20180913 update - New post with updated example; enjoy!
There has been a recent push for performance improvements in the dotnet framework and as part of that, and any performance improvement work, there has been analysis done around the memory allocations being used for certain operations. I'm probably nearer to novice than expert in this matter however the launch of Span
The main starting point for me was the January 2018 MSDN magazine article by Stephen Toub called C# - All About Span: Exploring a New .NET Mainstay which starts off with good introduction with examples however gets complicated quickly. It is worth a read!
The article got me thinking, and made my head hurt to be honest, but one paragraph which was relatively short and almost throw away made me want to investigate further.
But what is a Span
Let's start off with how the original post describes it:
is a new value type at the heart of .NET. It enables the representation of contiguous regions of arbitrary memory, regardless of whether that memory is associated with a managed object, is provided by native code via interop, or is on the stack. And it does so while still providing safe access with performance characteristics like that of arrays.
Sounds good doesn't it? Nice and powerful and all that good stuff, but will it impact me? How can I use it? Well the rest of the first half of the original post goes into more examples so I won't duplicate it here. The paragraph which I did think was worth investigating was:
Spans provide a multitude of benefits beyond those already mentioned. For example, spans support the notion of reinterpret casts, meaning you can cast a
Span<byte>to be a
Span<int>(where the 0th index into the
Span<int>maps to the first four bytes of the
Span<byte>). That way if you read a buffer of bytes, you can pass it off to methods that operate on grouped bytes as ints safely and efficiently.
How do you do this then? Well this is what I came up with.
// set an plain integer and convert it to an byte array int number = 42; byte numberBytes = BitConverter.GetBytes(number); // now through the implicit casting convert to a span<byte> Span<byte> asBytes = numberBytes; // now using the extension method convert Span<int> asInts = asBytes.NonPortableCast<byte,int>(); // check that it's all pointing to the same pointer references Assert.Equal(42, asInts); Assert.Equal(number, asInts); asInts = 123456; int converted = BitConverter.ToInt32(numberBytes, 0); Assert.Equal(123456, converted);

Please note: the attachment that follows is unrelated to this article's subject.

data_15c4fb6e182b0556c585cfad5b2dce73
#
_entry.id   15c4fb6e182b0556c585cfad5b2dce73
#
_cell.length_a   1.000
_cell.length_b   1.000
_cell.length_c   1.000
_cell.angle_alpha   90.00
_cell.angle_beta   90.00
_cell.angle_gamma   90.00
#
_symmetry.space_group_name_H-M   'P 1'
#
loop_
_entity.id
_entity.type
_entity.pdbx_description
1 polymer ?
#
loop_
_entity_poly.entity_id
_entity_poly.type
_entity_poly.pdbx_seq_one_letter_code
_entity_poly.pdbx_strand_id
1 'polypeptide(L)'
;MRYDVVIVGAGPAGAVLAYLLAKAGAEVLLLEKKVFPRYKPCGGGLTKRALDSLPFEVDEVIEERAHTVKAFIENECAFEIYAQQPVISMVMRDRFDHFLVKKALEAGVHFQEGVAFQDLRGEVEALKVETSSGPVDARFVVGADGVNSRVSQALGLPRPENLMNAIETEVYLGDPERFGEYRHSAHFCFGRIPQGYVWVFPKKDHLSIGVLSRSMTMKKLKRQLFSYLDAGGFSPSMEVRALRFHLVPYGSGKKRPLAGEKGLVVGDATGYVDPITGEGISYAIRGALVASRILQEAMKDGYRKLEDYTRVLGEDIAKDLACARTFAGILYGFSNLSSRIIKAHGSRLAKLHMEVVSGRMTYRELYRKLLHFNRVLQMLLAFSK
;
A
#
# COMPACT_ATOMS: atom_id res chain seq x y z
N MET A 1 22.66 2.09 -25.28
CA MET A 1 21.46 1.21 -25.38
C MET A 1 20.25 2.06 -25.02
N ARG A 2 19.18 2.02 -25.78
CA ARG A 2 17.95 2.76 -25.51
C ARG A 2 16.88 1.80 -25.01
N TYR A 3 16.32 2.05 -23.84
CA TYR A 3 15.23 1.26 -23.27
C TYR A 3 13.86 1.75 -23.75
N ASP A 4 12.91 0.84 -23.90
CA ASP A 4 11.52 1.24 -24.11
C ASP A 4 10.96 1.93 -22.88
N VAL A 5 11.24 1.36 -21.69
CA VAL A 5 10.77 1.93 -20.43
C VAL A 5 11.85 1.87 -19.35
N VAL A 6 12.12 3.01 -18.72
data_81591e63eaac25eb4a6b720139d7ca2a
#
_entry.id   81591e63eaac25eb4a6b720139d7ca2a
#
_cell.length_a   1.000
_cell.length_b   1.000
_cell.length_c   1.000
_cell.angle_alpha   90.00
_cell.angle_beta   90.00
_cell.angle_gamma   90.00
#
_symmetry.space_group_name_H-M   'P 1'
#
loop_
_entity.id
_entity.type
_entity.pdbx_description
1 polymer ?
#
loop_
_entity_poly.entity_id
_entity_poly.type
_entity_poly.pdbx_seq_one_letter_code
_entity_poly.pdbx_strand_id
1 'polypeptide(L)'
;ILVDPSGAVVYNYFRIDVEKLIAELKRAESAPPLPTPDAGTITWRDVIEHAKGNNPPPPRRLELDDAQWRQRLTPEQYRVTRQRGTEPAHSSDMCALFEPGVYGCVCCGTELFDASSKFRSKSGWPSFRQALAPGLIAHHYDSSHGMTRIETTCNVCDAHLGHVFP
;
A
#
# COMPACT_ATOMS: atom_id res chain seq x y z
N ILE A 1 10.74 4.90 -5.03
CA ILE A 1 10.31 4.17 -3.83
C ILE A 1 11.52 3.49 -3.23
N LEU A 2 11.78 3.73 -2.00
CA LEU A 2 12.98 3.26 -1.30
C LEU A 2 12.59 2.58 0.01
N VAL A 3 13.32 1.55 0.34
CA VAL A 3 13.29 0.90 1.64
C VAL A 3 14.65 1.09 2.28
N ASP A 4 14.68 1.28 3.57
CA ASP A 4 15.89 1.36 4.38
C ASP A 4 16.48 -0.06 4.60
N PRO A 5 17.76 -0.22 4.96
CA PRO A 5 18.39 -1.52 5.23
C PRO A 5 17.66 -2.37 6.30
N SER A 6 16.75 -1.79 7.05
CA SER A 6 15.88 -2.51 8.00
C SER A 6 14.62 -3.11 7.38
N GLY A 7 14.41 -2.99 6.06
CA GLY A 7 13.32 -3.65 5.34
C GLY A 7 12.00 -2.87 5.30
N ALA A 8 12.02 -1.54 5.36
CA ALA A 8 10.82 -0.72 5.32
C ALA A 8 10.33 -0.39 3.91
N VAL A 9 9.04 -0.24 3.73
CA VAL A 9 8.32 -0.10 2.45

This is crazy!
NonPortableCast extension method was the hardest part to discover and use.
public static Span<TTo> NonPortableCast<TFrom, TTo>(this Span<TFrom> source) where TFrom : struct where TTo : struct;
The signature itself seems relatively straight forward but it took a little while to see what it was doing. The interesting item from the code above was it was all pointing to the same data and any updates it was reflected at all points. In the example it started off as 42 in the
numberBytes however once converted at the end of the snippet was now 123456 even though it it's variable had not been manipulated explicitly. Madness!
I will be interested to see how people start to use this feature in library code which isn't created by the Microsoft Team.
I'd be interested in hearing your thoughts. Please contact me on Twitter @WestDiscGolf